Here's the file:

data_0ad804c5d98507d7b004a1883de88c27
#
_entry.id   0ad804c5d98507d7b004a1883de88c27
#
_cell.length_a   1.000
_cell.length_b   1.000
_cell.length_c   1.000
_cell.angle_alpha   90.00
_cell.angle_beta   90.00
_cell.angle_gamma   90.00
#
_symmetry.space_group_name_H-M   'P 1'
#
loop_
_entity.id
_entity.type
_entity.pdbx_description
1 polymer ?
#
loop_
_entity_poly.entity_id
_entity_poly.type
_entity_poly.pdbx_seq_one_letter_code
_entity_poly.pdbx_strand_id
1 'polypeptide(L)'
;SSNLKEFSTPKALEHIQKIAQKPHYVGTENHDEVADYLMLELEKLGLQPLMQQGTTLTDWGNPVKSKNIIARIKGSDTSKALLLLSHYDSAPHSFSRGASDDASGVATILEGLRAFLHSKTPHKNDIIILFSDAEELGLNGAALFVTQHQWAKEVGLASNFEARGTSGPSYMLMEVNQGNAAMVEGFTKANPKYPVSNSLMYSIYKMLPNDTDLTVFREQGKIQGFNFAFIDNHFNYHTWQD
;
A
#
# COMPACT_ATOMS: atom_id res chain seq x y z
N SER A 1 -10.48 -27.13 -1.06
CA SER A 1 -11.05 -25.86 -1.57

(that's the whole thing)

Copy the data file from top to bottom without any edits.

data_0ad804c5d98507d7b004a1883de88c27
#
_entry.id   0ad804c5d98507d7b004a1883de88c27
#
_cell.length_a   1.000
_cell.length_b   1.000
_cell.length_c   1.000
_cell.angle_alpha   90.00
_cell.angle_beta   90.00
_cell.angle_gamma   90.00
#
_symmetry.space_group_name_H-M   'P 1'
#
loop_
_entity.id
_entity.type
_entity.pdbx_description
1 polymer ?
#
loop_
_entity_poly.entity_id
_entity_poly.type
_entity_poly.pdbx_seq_one_letter_code
_entity_poly.pdbx_strand_id
1 'polypeptide(L)'
;SSNLKEFSTPKALEHIQKIAQKPHYVGTENHDEVADYLMLELEKLGLQPLMQQGTTLTDWGNPVKSKNIIARIKGSDTSKALLLLSHYDSAPHSFSRGASDDASGVATILEGLRAFLHSKTPHKNDIIILFSDAEELGLNGAALFVTQHQWAKEVGLASNFEARGTSGPSYMLMEVNQGNAAMVEGFTKANPKYPVSNSLMYSIYKMLPNDTDLTVFREQGKIQGFNFAFIDNHFNYHTWQD
;
A
#
# COMPACT_ATOMS: atom_id res chain seq x y z
N SER A 1 -10.48 -27.13 -1.06
CA SER A 1 -11.05 -25.86 -1.57